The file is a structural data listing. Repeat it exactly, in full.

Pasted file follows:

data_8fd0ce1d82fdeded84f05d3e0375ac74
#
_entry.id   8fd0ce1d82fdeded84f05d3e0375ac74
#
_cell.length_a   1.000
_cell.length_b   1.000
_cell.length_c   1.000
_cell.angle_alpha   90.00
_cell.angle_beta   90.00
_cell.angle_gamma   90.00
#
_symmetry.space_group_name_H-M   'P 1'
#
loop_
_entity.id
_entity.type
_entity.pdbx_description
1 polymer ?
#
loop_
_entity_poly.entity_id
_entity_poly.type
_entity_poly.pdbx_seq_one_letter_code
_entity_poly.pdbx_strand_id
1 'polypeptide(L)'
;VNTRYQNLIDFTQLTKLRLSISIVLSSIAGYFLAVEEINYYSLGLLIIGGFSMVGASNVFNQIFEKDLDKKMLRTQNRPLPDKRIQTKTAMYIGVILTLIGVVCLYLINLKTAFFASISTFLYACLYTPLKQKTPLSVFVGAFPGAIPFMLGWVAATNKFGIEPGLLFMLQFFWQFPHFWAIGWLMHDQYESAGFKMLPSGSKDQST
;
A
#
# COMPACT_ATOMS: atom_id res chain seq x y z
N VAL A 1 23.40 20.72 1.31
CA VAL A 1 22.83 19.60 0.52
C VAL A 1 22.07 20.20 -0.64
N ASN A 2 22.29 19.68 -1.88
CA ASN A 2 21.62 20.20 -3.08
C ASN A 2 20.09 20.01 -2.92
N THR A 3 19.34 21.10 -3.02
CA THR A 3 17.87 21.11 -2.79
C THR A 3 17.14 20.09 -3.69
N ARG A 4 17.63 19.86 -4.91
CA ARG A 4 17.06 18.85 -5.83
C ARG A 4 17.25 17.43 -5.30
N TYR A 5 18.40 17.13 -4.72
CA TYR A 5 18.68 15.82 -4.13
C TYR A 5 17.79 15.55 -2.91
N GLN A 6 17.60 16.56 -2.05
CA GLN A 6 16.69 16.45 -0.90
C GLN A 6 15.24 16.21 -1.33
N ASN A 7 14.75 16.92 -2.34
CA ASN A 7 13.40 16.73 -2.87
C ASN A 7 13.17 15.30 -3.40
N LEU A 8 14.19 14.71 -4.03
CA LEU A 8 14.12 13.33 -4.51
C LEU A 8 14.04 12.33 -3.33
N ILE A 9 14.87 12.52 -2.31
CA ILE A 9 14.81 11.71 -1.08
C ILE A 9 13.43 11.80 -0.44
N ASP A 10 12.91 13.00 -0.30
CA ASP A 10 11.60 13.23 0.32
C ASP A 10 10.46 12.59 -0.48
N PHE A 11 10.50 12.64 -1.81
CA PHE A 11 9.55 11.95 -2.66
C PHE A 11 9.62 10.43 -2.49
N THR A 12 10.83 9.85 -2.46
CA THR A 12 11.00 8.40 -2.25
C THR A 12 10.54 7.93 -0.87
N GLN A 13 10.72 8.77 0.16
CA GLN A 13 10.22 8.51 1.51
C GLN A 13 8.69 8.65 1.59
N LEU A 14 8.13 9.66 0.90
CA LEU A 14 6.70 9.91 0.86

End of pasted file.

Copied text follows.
data_8fd0ce1d82fdeded84f05d3e0375ac74
#
_entry.id   8fd0ce1d82fdeded84f05d3e0375ac74
#
_cell.length_a   1.000
_cell.length_b   1.000
_cell.length_c   1.000
_cell.angle_alpha   90.00
_cell.angle_beta   90.00
_cell.angle_gamma   90.00
#
_symmetry.space_group_name_H-M   'P 1'
#
loop_
_entity.id
_entity.type
_entity.pdbx_description
1 polymer ?
#
loop_
_entity_poly.entity_id
_entity_poly.type
_entity_poly.pdbx_seq_one_letter_code
_entity_poly.pdbx_strand_id
1 'polypeptide(L)'
;VNTRYQNLIDFTQLTKLRLSISIVLSSIAGYFLAVEEINYYSLGLLIIGGFSMVGASNVFNQIFEKDLDKKMLRTQNRPLPDKRIQTKTAMYIGVILTLIGVVCLYLINLKTAFFASISTFLYACLYTPLKQKTPLSVFVGAFPGAIPFMLGWVAATNKFGIEPGLLFMLQFFWQFPHFWAIGWLMHDQYESAGFKMLPSGSKDQST
;
A
#
# COMPACT_ATOMS: atom_id res chain seq x y z
N VAL A 1 23.40 20.72 1.31
CA VAL A 1 22.83 19.60 0.52
C VAL A 1 22.07 20.20 -0.64
N ASN A 2 22.29 19.68 -1.88
CA ASN A 2 21.62 20.20 -3.08
C ASN A 2 20.09 20.01 -2.92
N THR A 3 19.34 21.10 -3.02
CA THR A 3 17.87 21.11 -2.79
C THR A 3 17.14 20.09 -3.69
N ARG A 4 17.63 19.86 -4.91
CA ARG A 4 17.06 18.85 -5.83
C ARG A 4 17.25 17.43 -5.30
N TYR A 5 18.40 17.13 -4.72
CA TYR A 5 18.68 15.82 -4.13
C TYR A 5 17.79 15.55 -2.91
N GLN A 6 17.60 16.56 -2.05
CA GLN A 6 16.69 16.45 -0.90
C GLN A 6 15.24 16.21 -1.33
N ASN A 7 14.75 16.92 -2.34
CA ASN A 7 13.40 16.73 -2.87
C ASN A 7 13.17 15.30 -3.40
N LEU A 8 14.19 14.71 -4.03
CA LEU A 8 14.12 13.33 -4.51
C LEU A 8 14.04 12.33 -3.33
N ILE A 9 14.87 12.52 -2.31
CA ILE A 9 14.81 11.71 -1.08
C ILE A 9 13.43 11.80 -0.44
N ASP A 10 12.91 13.00 -0.30
CA ASP A 10 11.60 13.23 0.32
C ASP A 10 10.46 12.59 -0.48
N PHE A 11 10.50 12.64 -1.81
CA PHE A 11 9.55 11.95 -2.66
C PHE A 11 9.62 10.43 -2.49
N THR A 12 10.83 9.85 -2.46
CA THR A 12 11.00 8.40 -2.25
C THR A 12 10.54 7.93 -0.87
N GLN A 13 10.72 8.77 0.16
CA GLN A 13 10.22 8.51 1.51
C GLN A 13 8.69 8.65 1.59
N LEU A 14 8.13 9.66 0.90
CA LEU A 14 6.70 9.91 0.86